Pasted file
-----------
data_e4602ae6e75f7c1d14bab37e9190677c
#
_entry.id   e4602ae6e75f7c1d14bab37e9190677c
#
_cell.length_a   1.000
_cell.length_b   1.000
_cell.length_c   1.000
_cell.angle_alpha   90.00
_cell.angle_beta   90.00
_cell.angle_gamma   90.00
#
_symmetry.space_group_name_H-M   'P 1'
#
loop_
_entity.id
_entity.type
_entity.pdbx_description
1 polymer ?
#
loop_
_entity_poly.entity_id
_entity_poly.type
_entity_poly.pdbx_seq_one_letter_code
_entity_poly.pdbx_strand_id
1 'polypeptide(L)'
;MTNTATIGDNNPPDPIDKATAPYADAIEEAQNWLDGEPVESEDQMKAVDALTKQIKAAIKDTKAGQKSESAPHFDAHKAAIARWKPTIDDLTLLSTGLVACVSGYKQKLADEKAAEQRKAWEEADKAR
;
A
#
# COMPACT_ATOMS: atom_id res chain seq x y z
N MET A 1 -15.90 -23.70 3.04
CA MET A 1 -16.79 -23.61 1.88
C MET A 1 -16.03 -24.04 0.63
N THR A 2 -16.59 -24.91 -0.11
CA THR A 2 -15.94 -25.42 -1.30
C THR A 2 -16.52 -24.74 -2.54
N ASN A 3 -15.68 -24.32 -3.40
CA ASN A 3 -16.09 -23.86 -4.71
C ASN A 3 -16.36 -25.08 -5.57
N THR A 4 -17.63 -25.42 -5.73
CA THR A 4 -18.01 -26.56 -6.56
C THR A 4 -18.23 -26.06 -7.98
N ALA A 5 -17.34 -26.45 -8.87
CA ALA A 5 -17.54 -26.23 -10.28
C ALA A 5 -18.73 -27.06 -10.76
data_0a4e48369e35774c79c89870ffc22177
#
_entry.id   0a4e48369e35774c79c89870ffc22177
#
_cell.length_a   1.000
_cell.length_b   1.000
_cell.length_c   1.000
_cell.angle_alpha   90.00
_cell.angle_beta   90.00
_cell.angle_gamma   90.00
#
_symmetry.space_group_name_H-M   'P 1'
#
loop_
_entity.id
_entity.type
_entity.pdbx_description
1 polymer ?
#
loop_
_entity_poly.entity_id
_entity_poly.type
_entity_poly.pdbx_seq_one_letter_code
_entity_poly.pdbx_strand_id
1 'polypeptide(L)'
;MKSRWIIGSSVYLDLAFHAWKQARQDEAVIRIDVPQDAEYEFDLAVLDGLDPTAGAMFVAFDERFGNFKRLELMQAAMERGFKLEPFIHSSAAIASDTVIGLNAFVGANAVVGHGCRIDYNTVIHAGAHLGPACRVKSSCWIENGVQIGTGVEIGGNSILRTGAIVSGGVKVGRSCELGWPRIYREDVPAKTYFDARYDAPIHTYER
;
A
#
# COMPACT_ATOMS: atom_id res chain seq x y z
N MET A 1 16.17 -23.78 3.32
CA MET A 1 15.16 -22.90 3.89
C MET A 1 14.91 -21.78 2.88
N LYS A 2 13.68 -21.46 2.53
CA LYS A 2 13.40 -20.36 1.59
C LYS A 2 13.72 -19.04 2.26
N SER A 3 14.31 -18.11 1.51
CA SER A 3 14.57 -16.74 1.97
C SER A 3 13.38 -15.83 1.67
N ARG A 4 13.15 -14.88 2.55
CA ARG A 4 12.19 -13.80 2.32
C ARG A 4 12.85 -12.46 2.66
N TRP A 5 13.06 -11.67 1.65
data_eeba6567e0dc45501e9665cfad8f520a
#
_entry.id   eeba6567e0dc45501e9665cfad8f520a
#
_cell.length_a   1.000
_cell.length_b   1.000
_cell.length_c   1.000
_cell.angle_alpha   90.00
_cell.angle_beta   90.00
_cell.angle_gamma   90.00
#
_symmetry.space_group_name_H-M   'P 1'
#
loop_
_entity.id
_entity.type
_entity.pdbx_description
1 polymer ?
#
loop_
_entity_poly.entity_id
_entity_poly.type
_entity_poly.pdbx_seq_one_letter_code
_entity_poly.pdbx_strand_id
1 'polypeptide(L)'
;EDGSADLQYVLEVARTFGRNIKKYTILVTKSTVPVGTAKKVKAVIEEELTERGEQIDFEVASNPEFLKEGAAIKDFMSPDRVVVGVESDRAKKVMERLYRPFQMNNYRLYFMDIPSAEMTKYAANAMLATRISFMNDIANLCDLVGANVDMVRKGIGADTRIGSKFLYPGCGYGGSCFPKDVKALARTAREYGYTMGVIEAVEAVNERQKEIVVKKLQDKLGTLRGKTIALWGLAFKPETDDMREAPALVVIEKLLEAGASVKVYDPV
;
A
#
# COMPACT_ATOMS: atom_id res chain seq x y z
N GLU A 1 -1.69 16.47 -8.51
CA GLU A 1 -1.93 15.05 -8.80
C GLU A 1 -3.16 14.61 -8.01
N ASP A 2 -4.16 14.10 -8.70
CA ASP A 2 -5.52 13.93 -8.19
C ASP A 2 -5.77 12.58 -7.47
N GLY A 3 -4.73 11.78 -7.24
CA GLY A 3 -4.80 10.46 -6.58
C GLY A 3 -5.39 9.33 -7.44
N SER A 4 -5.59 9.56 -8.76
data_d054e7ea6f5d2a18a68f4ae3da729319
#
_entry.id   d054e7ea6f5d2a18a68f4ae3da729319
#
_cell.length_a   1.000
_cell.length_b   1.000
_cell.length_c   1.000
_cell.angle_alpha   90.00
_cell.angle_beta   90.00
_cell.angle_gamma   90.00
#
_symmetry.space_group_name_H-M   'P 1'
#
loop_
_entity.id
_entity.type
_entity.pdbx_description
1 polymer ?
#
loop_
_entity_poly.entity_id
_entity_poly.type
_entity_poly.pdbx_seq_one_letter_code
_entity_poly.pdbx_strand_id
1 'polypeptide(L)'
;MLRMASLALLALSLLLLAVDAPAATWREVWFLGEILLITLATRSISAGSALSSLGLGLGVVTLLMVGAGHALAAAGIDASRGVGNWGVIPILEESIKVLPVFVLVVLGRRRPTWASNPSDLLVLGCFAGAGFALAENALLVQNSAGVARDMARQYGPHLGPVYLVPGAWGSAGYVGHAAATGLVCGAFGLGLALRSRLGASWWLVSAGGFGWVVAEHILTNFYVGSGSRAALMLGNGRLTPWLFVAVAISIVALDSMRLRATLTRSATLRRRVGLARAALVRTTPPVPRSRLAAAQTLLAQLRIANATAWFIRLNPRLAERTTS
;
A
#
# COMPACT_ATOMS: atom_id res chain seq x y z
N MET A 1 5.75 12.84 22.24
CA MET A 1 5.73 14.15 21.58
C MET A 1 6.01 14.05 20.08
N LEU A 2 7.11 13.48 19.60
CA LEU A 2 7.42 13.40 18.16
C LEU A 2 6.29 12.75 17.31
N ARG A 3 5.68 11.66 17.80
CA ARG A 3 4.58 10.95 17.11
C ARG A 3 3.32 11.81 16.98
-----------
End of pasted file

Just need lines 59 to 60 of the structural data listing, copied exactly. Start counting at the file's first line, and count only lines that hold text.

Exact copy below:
loop_
_entity.id